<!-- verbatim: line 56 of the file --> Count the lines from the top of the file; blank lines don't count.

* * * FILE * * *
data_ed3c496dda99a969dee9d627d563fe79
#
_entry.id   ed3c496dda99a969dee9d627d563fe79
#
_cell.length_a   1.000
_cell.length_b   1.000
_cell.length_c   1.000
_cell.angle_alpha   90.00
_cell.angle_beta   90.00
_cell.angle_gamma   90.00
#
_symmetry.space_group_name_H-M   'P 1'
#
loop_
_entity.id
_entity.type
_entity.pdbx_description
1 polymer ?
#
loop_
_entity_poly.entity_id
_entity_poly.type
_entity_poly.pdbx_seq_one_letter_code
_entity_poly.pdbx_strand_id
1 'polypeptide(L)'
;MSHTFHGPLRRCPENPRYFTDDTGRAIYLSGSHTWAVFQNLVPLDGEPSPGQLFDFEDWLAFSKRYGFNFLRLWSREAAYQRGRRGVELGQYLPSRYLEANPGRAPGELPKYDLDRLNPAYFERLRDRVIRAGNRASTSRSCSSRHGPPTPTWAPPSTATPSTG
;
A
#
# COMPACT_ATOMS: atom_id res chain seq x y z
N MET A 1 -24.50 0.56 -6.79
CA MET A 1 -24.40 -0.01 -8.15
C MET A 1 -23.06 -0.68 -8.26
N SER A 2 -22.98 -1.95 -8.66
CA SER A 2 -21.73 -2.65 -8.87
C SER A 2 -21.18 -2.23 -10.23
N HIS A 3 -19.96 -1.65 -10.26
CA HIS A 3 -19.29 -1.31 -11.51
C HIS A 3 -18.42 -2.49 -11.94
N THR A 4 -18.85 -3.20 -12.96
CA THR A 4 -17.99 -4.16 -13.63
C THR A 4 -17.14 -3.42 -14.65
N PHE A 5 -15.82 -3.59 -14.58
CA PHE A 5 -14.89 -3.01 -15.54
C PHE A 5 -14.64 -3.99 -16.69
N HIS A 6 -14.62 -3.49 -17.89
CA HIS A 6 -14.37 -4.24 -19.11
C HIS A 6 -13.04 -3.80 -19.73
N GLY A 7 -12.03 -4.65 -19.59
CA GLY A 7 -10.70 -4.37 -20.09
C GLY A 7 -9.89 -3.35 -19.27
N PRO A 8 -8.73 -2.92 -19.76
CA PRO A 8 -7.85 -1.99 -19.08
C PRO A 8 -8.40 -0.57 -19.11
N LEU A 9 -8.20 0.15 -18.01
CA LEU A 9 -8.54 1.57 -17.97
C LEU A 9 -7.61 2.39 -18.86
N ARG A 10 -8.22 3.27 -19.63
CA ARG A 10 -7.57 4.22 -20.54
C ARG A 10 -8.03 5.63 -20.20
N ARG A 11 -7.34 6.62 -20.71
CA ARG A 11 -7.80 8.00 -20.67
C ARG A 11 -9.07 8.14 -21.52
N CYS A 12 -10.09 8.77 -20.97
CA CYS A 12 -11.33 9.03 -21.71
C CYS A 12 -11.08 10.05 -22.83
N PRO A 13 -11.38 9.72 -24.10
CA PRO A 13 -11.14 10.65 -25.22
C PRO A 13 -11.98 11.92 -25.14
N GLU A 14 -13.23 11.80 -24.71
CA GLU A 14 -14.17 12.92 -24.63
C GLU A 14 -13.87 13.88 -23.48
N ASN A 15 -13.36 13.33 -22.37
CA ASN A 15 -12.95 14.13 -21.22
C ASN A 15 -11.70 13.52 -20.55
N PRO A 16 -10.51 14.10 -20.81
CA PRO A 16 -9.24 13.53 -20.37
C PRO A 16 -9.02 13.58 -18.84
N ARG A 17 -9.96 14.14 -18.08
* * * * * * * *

CA LEU A 9 -8.54 1.57 -17.97